Greetings, Pauper fans!
We have a special privilege this week. I have an interview with Kendra Smith to share with you.
Kendra recently won the Star City Games Pauper Classic, the largest paper Pauper tournament of its kind to its date.
Kendra is a L1 Magic Judge, Pauper Enthusiast, and Twitch Streamer, and writes content for Hipsters of the Coast. You can follow her on Twitter @TheMaverickGal.
Her deck she piloted was Elves, a known Pauper archetype, but not one of the most popular decks in the format. On her way to victory, she overcame a Top 8 of three Izzet Delver decks, a Boros Monarch Deck, Mono-Black Control, Dimir Alchemy, and a Tortured Existence graveyard deck.
Here is Kendra's 75:
Elves -- Pauper | Kendra Smith, 1st Place SCG Pauper Classic Roanoke, June 10, 2018
- Creatures (39)
- 2 Elvish Mystic
- 2 Elvish Vanguard
- 2 Essence Warden
- 2 Fyndhorn Elves
- 2 Sylvan Ranger
- 3 Llanowar Elves
- 3 Nettle Sentinel
- 3 Wellwisher
- 4 Birchlore Rangers
- 4 Lys Alana Huntmaster
- 4 Priest of Titania
- 4 Quirion Ranger
- 4 Timberwatch Elf
- Enchantments (1)
- 1 Spidersilk Armor
- Artifacts (1)
- 1 Viridian Longbow
DW: Your deck of choice, Elves, is one of those personality decks that has a real cult following. What do you like best about playing Pauper Elves?
KS: Elves is a very nostalgic deck for me. It takes me back to my days when I was first trying out competitive Magic during Onslaught block and lets me remember all the crazy things I was able to do back then with the deck. It also helps that I love doing crazy mana-heavy things. One of my main Legacy decks is High Tide, and Elves allows me to do a lot of the same.
DW: Kendra, you're one of the first big winners of a major paper Pauper event, the SCG Pauper Classic. I've never had a chance to play Pauper in paper before. Can you tell about some of the differences between paper Pauper and playing Pauper on MTGO?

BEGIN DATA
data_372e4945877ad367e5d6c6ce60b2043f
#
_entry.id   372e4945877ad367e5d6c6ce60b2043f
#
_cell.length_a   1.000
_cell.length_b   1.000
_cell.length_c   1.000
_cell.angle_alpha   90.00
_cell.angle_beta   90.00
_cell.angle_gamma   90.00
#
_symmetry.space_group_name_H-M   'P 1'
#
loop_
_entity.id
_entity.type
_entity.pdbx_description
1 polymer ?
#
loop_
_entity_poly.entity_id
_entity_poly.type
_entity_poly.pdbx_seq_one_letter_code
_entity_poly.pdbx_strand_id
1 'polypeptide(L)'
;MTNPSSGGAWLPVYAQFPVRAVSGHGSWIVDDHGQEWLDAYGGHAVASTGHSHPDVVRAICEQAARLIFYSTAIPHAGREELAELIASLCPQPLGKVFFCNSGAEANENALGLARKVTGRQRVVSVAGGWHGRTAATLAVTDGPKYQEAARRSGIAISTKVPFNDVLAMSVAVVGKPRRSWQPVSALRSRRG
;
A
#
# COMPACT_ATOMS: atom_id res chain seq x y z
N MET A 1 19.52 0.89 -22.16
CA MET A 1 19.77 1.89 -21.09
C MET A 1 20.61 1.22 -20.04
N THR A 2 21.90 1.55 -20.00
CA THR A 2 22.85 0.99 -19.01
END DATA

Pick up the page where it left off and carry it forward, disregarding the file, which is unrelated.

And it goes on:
KS: Playing paper Pauper is definitely a bit more daunting than playing online, at least when it comes to Elves. Managing numerous triggers is a breeze on Magic Online but in paper it can be difficult to navigate, as well as handling a very cluttered board state. Not only does it make some decks more difficult to play, but it does the opposite for others. Decks like Familiars, Freed From The Reel Combo, Tron, and Tortured Existence all benefit from not having to deal with constant trigger activations and trying to push them through in an adequate time. The clock in paper events also rewards the slower deck if their opponent is on a deck that's able to play quickly, as it allows them more time to play that they wouldn't get so much online.
DW: I read that you expected to face a very different metagame when you set out to play paper Pauper, one influenced by two unintuitive factors: first, the amount of overlap between a given Pauper deck and a known deck of another format, like Modern, and secondly, the card scarcity of some lesser available Pauper staples. Can you comment on the differences between the MTGO Pauper metagame and the decks you faced at SCG Roanoke?
KS: The meta diverged a bit, but looking at the Top 16 it definitely feels very reflective of the online meta, by and large. We did have a great turn out with a lot of variety but some decks that would normally show up a lot online, such as Tron and Izzet Blitz, were hardly anywhere to be found. I expected a largely "blind" metagame but for the numbers to be a bit more skewed based on card availability since that might add to the number of people just trying to pick up something to play. It seems I was wrong, but that's totally fine by me! The metagame was definitely diverse and fun on the whole.